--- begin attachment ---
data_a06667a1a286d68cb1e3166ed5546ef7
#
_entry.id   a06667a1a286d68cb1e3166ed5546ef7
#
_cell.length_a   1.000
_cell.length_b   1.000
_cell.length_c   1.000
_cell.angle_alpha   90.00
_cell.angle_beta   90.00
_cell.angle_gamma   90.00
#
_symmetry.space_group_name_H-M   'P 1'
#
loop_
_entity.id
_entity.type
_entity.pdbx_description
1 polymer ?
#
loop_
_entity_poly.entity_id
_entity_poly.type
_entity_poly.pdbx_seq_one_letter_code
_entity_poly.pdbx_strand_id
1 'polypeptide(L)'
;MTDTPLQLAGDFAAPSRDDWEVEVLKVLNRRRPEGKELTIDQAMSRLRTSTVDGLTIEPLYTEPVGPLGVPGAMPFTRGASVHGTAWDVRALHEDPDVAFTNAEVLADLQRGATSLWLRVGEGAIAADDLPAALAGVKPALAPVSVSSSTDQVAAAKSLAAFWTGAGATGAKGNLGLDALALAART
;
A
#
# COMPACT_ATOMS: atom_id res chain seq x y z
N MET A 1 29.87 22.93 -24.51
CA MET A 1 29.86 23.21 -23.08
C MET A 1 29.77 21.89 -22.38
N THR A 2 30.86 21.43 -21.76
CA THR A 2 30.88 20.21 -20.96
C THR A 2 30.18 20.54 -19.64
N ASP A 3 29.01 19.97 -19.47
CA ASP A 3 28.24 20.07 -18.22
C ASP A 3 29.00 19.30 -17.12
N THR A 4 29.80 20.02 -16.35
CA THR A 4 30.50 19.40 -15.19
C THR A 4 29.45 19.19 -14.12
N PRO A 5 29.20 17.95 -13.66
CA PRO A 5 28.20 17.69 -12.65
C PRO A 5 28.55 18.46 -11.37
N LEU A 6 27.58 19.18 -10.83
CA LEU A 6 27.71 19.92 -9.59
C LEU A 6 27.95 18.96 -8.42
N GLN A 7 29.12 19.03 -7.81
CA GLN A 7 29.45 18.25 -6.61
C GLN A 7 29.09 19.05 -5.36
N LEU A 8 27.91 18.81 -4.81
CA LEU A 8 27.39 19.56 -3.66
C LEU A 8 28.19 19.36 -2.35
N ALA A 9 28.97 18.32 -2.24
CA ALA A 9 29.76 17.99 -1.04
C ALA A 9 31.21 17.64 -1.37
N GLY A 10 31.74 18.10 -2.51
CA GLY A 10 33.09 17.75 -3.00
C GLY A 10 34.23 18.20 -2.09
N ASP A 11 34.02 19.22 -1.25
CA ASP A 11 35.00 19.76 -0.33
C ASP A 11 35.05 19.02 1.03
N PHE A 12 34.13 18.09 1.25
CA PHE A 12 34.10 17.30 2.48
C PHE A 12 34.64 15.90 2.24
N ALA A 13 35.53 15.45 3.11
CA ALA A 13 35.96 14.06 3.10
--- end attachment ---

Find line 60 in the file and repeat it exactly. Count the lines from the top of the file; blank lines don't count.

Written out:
C GLY A 10 34.23 18.20 -2.09